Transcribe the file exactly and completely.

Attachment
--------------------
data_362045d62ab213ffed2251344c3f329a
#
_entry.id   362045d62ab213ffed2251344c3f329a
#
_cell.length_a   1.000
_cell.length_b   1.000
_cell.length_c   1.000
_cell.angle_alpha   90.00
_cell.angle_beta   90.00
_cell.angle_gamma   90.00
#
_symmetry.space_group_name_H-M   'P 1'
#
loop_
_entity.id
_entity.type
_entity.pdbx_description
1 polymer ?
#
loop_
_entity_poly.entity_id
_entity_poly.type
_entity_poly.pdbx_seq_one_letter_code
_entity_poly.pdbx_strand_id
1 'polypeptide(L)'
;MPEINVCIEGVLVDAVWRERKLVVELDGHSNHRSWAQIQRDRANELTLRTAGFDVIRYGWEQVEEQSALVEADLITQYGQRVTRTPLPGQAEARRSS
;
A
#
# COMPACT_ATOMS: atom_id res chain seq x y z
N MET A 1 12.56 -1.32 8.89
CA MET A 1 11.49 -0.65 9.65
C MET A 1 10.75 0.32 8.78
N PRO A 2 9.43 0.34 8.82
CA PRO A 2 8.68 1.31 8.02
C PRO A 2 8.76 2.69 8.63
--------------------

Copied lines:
data_362045d62ab213ffed2251344c3f329a
#
_entry.id   362045d62ab213ffed2251344c3f329a
#
_cell.length_a   1.000
_cell.length_b   1.000
_cell.length_c   1.000
_cell.angle_alpha   90.00
_cell.angle_beta   90.00
_cell.angle_gamma   90.00
#
_symmetry.space_group_name_H-M   'P 1'
#
loop_
_entity.id
_entity.type
_entity.pdbx_description
1 polymer ?
#
loop_
_entity_poly.entity_id
_entity_poly.type
_entity_poly.pdbx_seq_one_letter_code
_entity_poly.pdbx_strand_id
1 'polypeptide(L)'
;MPEINVCIEGVLVDAVWRERKLVVELDGHSNHRSWAQIQRDRANELTLRTAGFDVIRYGWEQVEEQSALVEADLITQYGQRVTRTPLPGQAEARRSS
;
A
#
# COMPACT_ATOMS: atom_id res chain seq x y z
N MET A 1 12.56 -1.32 8.89
CA MET A 1 11.49 -0.65 9.65
C MET A 1 10.75 0.32 8.78
N PRO A 2 9.43 0.34 8.82
CA PRO A 2 8.68 1.31 8.02
C PRO A 2 8.76 2.69 8.63